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"The Message" deemed greatest hip hop song ever

Inductees Grandmaster Flash (Joseph Saddler) (back) and The Furious Five perform during the 22nd annual Rock and Roll Hall of Fame induction
Inductees Grandmaster Flash (Joseph Saddler) (back) and The Furious Five perform during the 22nd annual Rock and Roll Hall of Fame induction

By Piya Sinha-Roy

LOS ANGELES (Reuters) - The 1982 hit "The Message" by Grandmaster Flash and the Furious Five was named the greatest hip hop song of all time on Wednesday, in the first such list by Rolling Stone magazine to celebrate the young but influential music genre.

"The Message," which tops a list of 50 influential hip hop songs, was the first track "to tell, with hip hop's rhythmic and vocal force, the truth about modern inner-city life in America," Rolling Stone said.

Grandmaster Flash and the Furious Five, a hip hop collective from the south Bronx in New York, was formed in 1978 and became one of the pioneers of the hip hop genre.

The full list spanned songs ranging from Sugarhill Gang's 1979 hit "Rapper's Delight," which came in at No. 2, to Kanye West's 2004 hit "Jesus Walks," which landed at No. 32.

"It's a list that would have been a lot harder to do ten or 15 years ago because hip hop is so young," Nathan Brackett, deputy managing editor of Rolling Stone, told Reuters.

"We've reached the point now where hip hop acts are getting into the (Rock and Roll) Hall Of Fame... it just felt like the right time to give this the real Rolling Stone treatment."

Rolling Stone's top 10 featured mostly hip hop veterans, such as Run-D.M.C.'s 1983 track "Sucker M.C.'s," Dr. Dre and Snoop Dogg's 1992 hit "Nuthin' But A 'G' Thang," Public Enemy's 1990 song "Fight The Power" and Notorious B.I.G's 1994 hit "Juicy."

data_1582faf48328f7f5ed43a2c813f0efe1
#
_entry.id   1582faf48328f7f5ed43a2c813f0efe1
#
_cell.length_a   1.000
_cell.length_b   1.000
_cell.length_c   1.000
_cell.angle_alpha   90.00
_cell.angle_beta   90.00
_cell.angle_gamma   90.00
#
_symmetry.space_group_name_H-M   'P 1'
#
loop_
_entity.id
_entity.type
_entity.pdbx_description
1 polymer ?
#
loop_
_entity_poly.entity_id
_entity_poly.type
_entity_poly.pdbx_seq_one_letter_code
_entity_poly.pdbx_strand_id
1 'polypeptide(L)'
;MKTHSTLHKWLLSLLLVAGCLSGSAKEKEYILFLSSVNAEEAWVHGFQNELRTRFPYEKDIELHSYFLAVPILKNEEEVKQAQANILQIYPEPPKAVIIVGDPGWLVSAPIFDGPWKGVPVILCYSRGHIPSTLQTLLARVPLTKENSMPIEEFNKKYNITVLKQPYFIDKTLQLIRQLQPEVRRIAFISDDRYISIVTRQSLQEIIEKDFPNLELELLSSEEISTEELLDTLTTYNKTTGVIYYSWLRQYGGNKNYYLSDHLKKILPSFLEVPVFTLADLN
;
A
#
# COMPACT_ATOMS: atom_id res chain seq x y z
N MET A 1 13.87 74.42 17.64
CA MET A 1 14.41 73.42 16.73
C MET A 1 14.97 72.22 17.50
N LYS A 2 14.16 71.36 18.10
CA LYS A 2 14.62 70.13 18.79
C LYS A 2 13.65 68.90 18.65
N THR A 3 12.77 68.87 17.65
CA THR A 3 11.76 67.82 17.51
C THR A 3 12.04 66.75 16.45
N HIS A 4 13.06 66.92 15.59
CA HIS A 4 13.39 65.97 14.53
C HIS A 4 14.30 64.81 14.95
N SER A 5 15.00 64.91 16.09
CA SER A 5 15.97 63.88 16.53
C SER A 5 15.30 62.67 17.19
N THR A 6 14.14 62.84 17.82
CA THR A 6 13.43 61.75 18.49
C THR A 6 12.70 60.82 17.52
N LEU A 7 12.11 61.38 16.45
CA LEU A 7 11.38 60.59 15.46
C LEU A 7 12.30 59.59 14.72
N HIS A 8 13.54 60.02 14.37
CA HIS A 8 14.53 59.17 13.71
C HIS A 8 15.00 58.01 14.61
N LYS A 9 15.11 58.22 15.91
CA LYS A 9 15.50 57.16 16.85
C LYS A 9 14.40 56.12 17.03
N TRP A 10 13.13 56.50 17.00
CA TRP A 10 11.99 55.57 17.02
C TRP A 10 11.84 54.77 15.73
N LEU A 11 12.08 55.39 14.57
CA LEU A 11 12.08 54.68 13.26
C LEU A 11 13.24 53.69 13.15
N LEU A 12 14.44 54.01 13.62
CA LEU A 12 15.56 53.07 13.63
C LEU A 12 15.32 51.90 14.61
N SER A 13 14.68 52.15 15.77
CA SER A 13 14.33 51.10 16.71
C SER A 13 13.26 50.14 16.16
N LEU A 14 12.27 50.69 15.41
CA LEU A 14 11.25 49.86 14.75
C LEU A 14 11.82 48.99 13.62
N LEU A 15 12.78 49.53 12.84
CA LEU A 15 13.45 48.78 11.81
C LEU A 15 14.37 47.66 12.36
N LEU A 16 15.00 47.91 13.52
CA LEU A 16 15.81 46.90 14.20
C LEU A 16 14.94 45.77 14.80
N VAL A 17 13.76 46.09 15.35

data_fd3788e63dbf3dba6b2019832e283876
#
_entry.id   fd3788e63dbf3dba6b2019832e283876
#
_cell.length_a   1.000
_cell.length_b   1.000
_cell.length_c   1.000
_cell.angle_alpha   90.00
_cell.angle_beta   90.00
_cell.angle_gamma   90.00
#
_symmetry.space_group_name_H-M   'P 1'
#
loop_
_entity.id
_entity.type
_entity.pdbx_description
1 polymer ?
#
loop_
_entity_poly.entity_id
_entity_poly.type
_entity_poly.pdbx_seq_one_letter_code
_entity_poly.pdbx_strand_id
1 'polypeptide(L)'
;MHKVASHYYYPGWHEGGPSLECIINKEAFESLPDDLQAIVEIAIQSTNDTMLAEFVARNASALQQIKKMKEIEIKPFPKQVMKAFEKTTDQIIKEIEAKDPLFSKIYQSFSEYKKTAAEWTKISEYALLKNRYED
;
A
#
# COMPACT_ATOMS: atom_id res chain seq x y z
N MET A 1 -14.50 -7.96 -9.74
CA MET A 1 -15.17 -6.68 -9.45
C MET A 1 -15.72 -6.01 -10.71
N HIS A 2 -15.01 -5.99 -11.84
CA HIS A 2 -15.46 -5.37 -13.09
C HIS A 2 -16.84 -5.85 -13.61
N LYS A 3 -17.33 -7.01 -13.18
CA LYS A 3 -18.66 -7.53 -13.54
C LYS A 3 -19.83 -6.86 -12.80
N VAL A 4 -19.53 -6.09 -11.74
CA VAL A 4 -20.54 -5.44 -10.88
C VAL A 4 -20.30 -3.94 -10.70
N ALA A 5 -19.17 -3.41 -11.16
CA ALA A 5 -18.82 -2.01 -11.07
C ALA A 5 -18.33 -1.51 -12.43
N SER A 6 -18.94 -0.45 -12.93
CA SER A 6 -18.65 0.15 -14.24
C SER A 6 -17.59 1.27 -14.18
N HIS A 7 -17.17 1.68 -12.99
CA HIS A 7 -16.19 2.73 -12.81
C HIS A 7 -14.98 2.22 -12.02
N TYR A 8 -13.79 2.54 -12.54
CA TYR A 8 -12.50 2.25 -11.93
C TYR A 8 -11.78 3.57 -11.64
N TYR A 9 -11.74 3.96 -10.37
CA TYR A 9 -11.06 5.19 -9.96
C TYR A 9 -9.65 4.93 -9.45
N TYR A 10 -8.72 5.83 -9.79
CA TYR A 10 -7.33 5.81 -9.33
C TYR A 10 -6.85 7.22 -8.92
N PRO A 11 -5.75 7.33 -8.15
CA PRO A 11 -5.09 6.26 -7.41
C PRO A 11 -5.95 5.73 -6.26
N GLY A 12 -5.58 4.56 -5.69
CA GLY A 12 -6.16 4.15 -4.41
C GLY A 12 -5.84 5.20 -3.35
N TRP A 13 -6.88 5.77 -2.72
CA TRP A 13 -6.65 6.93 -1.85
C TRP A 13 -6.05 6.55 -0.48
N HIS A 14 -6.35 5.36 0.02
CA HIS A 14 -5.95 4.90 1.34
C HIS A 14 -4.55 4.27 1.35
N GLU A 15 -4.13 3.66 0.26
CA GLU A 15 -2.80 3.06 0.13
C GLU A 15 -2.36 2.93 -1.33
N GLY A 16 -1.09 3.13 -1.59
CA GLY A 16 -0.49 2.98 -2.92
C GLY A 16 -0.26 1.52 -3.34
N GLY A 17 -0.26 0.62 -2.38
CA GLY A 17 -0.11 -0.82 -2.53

Other influential artists in the top 50 songs included Beastie Boys, who came in at No. 19 with "Paul Revere," and recordings by Jay-Z, Eminem, Missy Elliot, Outkast, Lauryn Hill, LL Cool J, Nas and the late rapper 2Pac.

The list of 50 songs was compiled by a 33-panel of members comprising Rolling Stone editors and hip hop experts. They included musician Ahmir "Questlove" Thompson of The Roots, who Brackett described as "an incredible encyclopedia" of both old and new hip hop knowledge.

Brackett noted that some songs considered to be one-hit wonders, such as Audio Two's 1988 hit "Top Billin'," made the final selection.

"The references in those songs become the building blocks of all these other songs down the road ... they become touchstones, really part of the meat of hip hop songs going forward," Brackett said.

The full list will be released online at RollingStone.com and in the pop culture magazine on newsstands on December7. The issue will feature four different covers of Eminem, Jay-Z, Notorious B.I.G. and 2Pac.

(Reporting By Piya Sinha-Roy, editing by Jill Serjeant)

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